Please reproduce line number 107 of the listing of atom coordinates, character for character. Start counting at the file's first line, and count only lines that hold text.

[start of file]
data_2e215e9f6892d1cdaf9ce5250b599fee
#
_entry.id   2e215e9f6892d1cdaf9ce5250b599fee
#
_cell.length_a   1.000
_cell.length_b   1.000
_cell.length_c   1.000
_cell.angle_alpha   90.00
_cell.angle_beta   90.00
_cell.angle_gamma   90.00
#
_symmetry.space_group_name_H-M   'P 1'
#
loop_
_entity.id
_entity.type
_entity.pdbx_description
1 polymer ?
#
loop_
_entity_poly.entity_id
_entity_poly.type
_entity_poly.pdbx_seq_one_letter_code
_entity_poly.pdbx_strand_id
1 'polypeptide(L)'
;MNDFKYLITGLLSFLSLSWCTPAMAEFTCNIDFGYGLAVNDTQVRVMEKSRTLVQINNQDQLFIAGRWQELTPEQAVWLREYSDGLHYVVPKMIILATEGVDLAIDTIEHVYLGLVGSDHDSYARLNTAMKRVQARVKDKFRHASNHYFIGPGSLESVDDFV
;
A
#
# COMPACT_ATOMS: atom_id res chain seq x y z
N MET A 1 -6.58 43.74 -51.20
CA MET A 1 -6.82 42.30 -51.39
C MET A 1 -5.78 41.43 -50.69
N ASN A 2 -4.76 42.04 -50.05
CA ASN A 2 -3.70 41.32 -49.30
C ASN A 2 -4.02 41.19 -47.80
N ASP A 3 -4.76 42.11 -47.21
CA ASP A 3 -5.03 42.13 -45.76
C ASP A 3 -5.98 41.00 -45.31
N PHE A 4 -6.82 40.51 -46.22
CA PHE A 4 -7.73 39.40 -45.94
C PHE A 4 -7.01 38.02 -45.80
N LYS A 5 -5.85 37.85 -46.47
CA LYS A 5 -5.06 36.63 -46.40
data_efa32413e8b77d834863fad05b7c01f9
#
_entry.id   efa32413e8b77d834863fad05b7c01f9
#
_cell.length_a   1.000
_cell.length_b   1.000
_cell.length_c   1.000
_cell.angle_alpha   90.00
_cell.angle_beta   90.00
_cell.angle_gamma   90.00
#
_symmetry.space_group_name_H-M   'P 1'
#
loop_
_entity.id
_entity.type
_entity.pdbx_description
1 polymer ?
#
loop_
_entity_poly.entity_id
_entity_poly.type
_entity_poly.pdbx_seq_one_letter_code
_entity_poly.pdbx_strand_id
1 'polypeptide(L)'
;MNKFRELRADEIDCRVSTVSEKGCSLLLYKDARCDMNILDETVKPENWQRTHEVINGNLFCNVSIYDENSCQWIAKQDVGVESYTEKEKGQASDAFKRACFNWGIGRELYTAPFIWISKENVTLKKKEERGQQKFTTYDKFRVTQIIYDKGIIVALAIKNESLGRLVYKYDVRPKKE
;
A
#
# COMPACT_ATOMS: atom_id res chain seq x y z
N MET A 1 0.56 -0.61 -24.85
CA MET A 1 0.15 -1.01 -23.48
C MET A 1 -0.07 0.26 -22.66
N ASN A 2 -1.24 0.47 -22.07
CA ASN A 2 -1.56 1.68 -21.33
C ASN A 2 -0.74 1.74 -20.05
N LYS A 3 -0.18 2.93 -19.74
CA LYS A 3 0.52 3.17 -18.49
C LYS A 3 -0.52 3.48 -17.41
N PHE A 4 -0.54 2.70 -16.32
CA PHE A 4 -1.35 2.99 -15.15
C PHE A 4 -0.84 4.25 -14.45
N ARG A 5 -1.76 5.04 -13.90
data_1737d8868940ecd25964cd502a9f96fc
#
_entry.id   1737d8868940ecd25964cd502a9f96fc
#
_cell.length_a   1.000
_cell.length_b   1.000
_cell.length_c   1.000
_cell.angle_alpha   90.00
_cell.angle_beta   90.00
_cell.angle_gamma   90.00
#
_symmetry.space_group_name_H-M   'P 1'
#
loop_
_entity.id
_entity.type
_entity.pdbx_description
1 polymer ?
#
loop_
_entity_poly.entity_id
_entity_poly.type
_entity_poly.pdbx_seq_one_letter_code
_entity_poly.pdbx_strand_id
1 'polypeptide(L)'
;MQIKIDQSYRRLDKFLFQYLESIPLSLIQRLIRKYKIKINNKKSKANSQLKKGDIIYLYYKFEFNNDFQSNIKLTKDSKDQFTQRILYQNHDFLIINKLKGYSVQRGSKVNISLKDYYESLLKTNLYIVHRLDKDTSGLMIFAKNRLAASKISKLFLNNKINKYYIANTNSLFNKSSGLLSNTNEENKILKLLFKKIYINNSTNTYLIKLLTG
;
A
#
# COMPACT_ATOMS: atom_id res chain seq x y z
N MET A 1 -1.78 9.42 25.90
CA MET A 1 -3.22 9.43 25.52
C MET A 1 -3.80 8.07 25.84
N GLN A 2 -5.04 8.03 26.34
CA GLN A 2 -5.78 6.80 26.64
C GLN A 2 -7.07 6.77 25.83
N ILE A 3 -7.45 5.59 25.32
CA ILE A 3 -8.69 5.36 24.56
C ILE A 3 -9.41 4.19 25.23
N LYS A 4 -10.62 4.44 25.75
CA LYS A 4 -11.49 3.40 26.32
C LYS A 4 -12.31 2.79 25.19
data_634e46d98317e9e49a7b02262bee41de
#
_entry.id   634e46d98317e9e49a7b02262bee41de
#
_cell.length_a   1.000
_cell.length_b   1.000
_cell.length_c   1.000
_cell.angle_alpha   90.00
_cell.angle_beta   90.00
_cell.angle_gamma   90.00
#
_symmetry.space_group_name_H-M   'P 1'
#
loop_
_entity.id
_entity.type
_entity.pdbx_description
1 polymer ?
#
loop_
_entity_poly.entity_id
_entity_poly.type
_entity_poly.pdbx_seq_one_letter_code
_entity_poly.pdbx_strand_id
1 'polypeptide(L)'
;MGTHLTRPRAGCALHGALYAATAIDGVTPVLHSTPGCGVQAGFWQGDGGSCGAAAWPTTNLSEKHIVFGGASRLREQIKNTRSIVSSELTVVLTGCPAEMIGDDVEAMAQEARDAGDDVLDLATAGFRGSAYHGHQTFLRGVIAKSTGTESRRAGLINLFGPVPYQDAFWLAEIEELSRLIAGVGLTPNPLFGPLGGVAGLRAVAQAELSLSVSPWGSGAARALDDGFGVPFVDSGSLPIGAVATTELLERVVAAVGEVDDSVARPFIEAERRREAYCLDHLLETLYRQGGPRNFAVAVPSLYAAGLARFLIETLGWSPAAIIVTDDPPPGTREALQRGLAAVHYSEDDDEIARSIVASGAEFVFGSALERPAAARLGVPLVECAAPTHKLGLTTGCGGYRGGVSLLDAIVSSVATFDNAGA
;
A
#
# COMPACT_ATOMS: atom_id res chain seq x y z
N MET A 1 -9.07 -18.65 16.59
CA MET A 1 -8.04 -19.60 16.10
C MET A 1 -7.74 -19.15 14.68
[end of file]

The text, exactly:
loop_